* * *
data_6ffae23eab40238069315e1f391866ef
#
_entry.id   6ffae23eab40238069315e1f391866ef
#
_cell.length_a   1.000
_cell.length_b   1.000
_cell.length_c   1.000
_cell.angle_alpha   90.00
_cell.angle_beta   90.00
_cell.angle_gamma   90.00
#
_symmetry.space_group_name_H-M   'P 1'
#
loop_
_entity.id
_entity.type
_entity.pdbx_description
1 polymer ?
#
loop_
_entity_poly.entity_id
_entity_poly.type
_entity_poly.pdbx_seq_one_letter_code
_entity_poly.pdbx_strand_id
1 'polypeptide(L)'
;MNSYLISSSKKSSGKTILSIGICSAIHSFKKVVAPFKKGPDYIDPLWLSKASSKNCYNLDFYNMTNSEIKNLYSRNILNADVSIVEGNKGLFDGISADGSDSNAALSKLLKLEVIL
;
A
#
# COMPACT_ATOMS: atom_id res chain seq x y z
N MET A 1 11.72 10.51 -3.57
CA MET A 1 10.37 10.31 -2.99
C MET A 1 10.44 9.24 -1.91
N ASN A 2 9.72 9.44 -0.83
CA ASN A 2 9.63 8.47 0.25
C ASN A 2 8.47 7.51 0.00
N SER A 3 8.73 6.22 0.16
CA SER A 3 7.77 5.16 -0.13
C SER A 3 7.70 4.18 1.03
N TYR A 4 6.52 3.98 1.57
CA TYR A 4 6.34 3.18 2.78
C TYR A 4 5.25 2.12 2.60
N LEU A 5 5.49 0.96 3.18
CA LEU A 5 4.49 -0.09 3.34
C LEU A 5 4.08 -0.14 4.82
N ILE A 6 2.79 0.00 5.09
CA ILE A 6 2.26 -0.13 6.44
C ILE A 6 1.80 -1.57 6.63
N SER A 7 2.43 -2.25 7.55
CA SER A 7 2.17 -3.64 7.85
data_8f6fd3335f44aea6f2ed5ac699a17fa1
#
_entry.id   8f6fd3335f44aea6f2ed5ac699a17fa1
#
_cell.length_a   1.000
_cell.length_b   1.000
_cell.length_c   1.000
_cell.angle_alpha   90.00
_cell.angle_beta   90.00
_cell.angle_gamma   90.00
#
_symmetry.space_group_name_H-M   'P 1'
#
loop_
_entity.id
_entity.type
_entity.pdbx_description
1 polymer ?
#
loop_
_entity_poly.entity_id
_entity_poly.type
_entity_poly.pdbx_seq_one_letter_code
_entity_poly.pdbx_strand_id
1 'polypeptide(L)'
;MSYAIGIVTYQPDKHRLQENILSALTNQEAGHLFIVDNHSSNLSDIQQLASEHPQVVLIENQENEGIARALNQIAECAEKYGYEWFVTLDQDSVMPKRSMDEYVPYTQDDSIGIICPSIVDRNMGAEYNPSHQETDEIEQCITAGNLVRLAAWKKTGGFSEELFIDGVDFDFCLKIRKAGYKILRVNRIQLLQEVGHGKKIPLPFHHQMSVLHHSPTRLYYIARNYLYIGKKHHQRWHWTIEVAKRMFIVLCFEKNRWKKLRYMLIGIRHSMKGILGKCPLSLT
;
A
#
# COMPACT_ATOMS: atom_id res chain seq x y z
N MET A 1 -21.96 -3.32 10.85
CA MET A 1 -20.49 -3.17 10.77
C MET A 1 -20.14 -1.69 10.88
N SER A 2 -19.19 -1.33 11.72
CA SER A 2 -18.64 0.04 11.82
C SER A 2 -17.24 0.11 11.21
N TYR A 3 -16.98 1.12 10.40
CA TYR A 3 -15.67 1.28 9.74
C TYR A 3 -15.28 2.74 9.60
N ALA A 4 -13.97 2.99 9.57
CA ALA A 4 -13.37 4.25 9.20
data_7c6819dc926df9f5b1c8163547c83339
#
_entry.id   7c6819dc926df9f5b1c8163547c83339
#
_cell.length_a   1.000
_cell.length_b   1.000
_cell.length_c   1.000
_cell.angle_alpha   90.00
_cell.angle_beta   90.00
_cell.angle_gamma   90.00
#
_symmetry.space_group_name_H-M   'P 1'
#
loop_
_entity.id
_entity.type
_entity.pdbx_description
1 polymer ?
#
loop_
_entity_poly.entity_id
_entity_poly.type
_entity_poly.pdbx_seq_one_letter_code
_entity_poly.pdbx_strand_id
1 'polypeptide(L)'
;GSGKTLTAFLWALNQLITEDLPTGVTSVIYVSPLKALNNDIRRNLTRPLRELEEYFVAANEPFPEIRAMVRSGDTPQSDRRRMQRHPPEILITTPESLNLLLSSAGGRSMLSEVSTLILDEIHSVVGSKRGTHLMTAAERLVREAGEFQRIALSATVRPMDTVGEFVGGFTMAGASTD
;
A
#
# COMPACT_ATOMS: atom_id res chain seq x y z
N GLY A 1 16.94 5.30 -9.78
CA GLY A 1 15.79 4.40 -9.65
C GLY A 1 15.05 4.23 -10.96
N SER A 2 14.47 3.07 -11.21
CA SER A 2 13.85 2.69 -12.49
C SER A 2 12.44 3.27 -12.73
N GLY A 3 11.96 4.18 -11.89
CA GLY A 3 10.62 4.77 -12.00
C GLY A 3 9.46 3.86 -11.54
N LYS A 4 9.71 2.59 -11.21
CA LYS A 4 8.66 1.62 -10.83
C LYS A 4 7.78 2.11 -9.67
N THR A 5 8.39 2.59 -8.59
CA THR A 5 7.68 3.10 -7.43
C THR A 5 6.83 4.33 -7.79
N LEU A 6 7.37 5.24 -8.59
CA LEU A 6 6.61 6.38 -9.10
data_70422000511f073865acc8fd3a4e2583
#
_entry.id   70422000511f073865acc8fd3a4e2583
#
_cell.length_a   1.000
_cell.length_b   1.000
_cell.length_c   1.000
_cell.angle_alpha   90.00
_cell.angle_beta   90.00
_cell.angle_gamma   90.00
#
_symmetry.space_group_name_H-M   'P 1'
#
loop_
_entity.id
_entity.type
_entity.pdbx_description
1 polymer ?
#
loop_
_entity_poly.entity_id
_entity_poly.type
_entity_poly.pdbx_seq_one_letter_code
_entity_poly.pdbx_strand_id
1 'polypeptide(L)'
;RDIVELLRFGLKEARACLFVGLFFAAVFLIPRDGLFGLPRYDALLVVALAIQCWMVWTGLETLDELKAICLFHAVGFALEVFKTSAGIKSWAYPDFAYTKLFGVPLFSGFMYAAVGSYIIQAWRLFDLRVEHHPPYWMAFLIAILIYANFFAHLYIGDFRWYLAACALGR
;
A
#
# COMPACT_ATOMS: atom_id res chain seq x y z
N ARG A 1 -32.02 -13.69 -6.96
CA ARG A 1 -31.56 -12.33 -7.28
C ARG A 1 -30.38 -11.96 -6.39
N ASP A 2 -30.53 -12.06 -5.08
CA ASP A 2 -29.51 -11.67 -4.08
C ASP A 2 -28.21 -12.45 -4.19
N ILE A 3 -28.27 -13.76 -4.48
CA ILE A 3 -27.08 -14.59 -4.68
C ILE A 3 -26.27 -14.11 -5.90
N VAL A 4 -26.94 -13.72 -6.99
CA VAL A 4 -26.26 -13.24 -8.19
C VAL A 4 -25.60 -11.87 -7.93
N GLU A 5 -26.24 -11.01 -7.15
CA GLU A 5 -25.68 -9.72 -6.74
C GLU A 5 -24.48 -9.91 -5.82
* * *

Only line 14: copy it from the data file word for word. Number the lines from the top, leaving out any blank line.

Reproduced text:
loop_